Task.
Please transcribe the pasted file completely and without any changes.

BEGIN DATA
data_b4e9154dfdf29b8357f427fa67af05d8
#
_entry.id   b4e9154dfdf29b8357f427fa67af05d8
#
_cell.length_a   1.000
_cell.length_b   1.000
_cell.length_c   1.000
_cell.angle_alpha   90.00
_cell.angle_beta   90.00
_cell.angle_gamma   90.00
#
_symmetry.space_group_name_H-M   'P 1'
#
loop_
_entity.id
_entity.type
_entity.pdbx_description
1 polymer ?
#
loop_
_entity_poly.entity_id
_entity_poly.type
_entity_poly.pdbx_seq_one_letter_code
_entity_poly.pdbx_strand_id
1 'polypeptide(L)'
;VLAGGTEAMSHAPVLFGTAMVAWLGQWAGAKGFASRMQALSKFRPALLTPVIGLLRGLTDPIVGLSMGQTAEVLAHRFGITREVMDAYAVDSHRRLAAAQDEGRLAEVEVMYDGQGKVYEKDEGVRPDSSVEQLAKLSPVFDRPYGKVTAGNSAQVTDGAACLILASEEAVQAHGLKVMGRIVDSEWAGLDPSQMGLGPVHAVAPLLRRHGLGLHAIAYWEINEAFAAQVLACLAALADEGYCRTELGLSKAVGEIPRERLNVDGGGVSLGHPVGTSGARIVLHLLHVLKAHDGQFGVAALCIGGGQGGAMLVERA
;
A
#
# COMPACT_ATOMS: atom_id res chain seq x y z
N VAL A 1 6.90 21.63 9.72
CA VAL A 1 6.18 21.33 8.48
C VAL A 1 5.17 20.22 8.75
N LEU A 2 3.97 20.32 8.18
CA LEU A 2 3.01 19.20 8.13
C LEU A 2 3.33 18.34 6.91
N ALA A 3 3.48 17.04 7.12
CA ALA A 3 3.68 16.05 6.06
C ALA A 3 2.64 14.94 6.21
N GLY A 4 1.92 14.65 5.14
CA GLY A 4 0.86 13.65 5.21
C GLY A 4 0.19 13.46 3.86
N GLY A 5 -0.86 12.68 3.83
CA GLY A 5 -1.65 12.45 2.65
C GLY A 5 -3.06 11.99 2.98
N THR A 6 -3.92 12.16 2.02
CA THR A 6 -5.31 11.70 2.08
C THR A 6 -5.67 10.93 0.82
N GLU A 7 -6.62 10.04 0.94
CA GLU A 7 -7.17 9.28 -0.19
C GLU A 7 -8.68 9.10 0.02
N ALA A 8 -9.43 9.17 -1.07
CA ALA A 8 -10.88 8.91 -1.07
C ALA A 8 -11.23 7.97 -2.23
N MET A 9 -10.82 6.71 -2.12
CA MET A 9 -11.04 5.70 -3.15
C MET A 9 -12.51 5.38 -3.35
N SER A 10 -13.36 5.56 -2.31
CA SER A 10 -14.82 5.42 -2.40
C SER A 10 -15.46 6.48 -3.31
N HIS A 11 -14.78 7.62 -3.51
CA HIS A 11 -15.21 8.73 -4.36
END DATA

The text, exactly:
data_b4e9154dfdf29b8357f427fa67af05d8
#
_entry.id   b4e9154dfdf29b8357f427fa67af05d8
#
_cell.length_a   1.000
_cell.length_b   1.000
_cell.length_c   1.000
_cell.angle_alpha   90.00
_cell.angle_beta   90.00
_cell.angle_gamma   90.00
#
_symmetry.space_group_name_H-M   'P 1'
#
loop_
_entity.id
_entity.type
_entity.pdbx_description
1 polymer ?
#
loop_
_entity_poly.entity_id
_entity_poly.type
_entity_poly.pdbx_seq_one_letter_code
_entity_poly.pdbx_strand_id
1 'polypeptide(L)'
;VLAGGTEAMSHAPVLFGTAMVAWLGQWAGAKGFASRMQALSKFRPALLTPVIGLLRGLTDPIVGLSMGQTAEVLAHRFGITREVMDAYAVDSHRRLAAAQDEGRLAEVEVMYDGQGKVYEKDEGVRPDSSVEQLAKLSPVFDRPYGKVTAGNSAQVTDGAACLILASEEAVQAHGLKVMGRIVDSEWAGLDPSQMGLGPVHAVAPLLRRHGLGLHAIAYWEINEAFAAQVLACLAALADEGYCRTELGLSKAVGEIPRERLNVDGGGVSLGHPVGTSGARIVLHLLHVLKAHDGQFGVAALCIGGGQGGAMLVERA
;
A
#
# COMPACT_ATOMS: atom_id res chain seq x y z
N VAL A 1 6.90 21.63 9.72
CA VAL A 1 6.18 21.33 8.48
C VAL A 1 5.17 20.22 8.75
N LEU A 2 3.97 20.32 8.18
CA LEU A 2 3.01 19.20 8.13
C LEU A 2 3.33 18.34 6.91
N ALA A 3 3.48 17.04 7.12
CA ALA A 3 3.68 16.05 6.06
C ALA A 3 2.64 14.94 6.21
N GLY A 4 1.92 14.65 5.14
CA GLY A 4 0.86 13.65 5.21
C GLY A 4 0.19 13.46 3.86
N GLY A 5 -0.86 12.68 3.83
CA GLY A 5 -1.65 12.45 2.65
C GLY A 5 -3.06 11.99 2.98
N THR A 6 -3.92 12.16 2.02
CA THR A 6 -5.31 11.70 2.08
C THR A 6 -5.67 10.93 0.82
N GLU A 7 -6.62 10.04 0.94
CA GLU A 7 -7.17 9.28 -0.19
C GLU A 7 -8.68 9.10 0.02
N ALA A 8 -9.43 9.17 -1.07
CA ALA A 8 -10.88 8.91 -1.07
C ALA A 8 -11.23 7.97 -2.23
N MET A 9 -10.82 6.71 -2.12
CA MET A 9 -11.04 5.70 -3.15
C MET A 9 -12.51 5.38 -3.35
N SER A 10 -13.36 5.56 -2.31
CA SER A 10 -14.82 5.42 -2.40
C SER A 10 -15.46 6.48 -3.31
N HIS A 11 -14.78 7.62 -3.51
CA HIS A 11 -15.21 8.73 -4.36